Abandoned Homes Continue to Plague Chicago
Despite recent efforts by the state and Cook County to improve the foreclosure process, Illinois and the city of Chicago are still plagued by abandoned residential buildings, not a hopeful sign for some neighborhoods as vacant structures attract transients and/or criminal elements, which, in turn, bring down local home values.
At the beginning of the summer, RealtyTrac, an on-line marketplace for real estate data, released a national report showing that of all the U.S. properties in foreclosure, 20 percent, or 167,680 individual residences, were abandoned.
Now, here’s where it strikes close to home. Of those vacated foreclosure properties, the state’s dominating that list were Florida with 55,503 homes and Illinois with 17,672 residences. Rounding out the top five were California, Ohio and New York.
On an urban level, Chicago documented the most owner-vacated foreclosures of any metro nationwide with 14,717 properties, representing 17 percent of all properties in foreclosures, way ahead of four other metros with similar problems, Miami, New York, Tampa-St. Petersburg-Clearwater and Orlando.
The main reason Illinois and Chicago rank so high on this list of limping residential markets is due to the lengthy foreclosure process in the state. Illinois used to have the fifth longest closing time in the country, behind New York, New Jersey, Florida and Hawaii.
I say “used to,” because earlier in the year Gov. Pat Quinn signed into law new legislation intended to fast-track foreclosure actions on abandoned and vacated single-family residences and multifamily buildings. The new bill is supposed to shorten the time for foreclosures to 90 to 180 days from the prior average of 600 days.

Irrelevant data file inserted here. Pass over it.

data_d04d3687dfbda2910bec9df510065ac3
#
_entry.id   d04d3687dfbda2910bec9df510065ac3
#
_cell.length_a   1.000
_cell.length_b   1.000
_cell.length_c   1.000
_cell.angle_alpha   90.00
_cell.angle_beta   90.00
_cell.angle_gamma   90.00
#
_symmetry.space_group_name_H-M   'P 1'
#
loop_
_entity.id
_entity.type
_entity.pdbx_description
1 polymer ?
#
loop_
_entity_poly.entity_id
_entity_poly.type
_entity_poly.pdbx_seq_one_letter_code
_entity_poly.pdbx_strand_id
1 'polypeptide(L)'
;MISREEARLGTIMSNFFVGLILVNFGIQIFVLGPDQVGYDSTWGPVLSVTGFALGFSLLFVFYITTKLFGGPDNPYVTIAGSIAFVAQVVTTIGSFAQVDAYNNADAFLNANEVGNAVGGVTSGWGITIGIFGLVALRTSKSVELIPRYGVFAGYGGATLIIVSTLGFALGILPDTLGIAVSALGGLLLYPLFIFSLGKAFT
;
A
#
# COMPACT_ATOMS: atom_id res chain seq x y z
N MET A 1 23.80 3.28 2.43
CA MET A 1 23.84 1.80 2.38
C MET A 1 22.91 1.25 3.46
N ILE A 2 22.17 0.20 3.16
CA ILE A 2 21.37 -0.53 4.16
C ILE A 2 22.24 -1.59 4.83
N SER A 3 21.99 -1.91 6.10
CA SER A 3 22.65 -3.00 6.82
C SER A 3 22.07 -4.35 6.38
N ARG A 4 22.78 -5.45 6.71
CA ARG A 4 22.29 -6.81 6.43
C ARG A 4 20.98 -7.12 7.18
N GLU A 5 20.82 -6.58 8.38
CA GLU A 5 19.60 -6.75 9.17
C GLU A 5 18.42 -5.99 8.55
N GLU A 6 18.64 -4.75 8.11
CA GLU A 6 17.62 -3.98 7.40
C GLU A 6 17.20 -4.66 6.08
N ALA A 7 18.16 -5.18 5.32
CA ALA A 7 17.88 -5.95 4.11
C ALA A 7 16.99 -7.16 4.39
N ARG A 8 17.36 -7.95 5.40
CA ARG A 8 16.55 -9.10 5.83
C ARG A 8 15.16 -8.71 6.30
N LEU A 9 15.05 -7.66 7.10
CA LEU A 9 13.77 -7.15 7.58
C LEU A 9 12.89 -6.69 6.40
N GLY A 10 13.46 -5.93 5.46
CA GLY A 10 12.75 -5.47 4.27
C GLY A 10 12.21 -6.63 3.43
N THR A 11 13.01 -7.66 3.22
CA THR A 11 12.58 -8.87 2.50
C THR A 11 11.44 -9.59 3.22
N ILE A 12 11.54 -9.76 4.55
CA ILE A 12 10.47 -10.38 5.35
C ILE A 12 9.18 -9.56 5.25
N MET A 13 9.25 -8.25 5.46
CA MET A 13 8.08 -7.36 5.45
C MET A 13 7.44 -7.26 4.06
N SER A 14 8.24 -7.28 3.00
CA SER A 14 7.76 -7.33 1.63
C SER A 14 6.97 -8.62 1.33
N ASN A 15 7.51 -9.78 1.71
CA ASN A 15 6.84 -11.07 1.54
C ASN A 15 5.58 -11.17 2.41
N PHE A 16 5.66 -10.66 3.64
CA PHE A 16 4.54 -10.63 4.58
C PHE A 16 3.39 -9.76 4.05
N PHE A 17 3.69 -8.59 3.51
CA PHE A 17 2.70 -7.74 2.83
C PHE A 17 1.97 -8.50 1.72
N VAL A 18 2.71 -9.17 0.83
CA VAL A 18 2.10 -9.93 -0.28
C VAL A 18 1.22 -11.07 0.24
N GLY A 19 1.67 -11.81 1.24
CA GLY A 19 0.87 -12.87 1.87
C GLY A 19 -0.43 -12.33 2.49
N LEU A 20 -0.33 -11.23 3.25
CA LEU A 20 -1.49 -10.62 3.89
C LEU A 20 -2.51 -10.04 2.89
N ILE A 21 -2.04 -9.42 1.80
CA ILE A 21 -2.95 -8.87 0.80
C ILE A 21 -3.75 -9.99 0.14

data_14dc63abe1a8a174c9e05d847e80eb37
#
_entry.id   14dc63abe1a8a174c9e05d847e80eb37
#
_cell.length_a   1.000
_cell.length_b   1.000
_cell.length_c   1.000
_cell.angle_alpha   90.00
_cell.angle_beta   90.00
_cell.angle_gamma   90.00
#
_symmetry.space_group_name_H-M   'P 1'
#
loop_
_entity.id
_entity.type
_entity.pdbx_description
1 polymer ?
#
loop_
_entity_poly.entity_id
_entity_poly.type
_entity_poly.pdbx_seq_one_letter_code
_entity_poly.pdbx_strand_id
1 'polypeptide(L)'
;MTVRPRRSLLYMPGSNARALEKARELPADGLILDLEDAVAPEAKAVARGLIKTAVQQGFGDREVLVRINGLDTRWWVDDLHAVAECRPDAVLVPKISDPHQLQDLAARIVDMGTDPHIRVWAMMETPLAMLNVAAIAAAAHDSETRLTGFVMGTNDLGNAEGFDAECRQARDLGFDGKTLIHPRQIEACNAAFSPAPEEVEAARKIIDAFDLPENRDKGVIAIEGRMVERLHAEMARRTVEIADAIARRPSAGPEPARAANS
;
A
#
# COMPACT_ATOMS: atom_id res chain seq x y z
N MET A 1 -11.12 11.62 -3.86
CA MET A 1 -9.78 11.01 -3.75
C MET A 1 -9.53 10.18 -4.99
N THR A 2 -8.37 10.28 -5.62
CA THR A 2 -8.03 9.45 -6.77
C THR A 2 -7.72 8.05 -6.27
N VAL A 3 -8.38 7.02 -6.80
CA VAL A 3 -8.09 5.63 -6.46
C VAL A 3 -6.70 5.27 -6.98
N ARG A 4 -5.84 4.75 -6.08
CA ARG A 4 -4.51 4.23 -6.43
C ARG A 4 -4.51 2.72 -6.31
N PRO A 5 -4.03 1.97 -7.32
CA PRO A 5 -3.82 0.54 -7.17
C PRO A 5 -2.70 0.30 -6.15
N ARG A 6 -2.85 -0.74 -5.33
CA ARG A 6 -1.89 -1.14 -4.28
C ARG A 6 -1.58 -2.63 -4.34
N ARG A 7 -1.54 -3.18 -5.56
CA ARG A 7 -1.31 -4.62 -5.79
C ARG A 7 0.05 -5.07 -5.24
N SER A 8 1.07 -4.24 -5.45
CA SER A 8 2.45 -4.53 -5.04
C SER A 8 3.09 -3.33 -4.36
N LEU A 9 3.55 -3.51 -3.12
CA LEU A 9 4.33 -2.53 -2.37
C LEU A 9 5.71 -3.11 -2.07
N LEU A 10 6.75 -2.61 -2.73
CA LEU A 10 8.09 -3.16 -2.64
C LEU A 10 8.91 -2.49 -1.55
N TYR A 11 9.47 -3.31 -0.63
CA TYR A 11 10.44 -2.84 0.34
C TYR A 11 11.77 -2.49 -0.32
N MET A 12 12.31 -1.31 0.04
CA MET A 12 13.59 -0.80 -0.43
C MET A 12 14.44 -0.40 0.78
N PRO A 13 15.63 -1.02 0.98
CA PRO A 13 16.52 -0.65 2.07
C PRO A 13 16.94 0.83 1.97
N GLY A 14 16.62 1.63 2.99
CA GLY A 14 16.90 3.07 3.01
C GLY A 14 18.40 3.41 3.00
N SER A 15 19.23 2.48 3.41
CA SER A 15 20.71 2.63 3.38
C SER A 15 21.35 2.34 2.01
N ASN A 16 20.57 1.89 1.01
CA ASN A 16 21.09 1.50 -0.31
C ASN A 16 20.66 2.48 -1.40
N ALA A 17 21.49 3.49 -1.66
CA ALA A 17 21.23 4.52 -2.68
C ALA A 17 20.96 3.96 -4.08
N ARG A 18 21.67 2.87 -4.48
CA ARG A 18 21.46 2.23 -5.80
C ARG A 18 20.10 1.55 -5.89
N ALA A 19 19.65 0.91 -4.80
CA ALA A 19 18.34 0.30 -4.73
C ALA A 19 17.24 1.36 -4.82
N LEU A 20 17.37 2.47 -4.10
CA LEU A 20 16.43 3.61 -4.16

In addition, Cook County created a land bank that was also designed to attack the vacant property issue.
It’s taken a while for these changes to make a difference, which means Chicago and Illinois continue to be plagued with the problem of abandoned residences. It took two years for the state legislation to be enacted, which only embedded the situation.
“Policy makers recognize having these vacant homes sitting around with nobody claiming responsibility is not a good thing for the neighborhoods and overall markets,” Daren Blomquist, RealtyTrac’s vice president, tells me. “Despite that, we are still seeing a lot of vacant foreclosures. That is not a strong sign the lenders have fast-tracked a lot of these vacated residences yet.”
Part of the problem is that lenders may not want to foreclose; that thousands of properties are of such low value why foreclose and take responsibility. It would cost the lender more to maintain the abandoned home than to just take a loss.
The vacant foreclosure tumult is no longer due to a weak housing market, but to bad public policies that took too long to correct and of lenders cutting their losses.
None of this going to make today’s marginal neighborhoods better tomorrow, only worse, so the problem continues.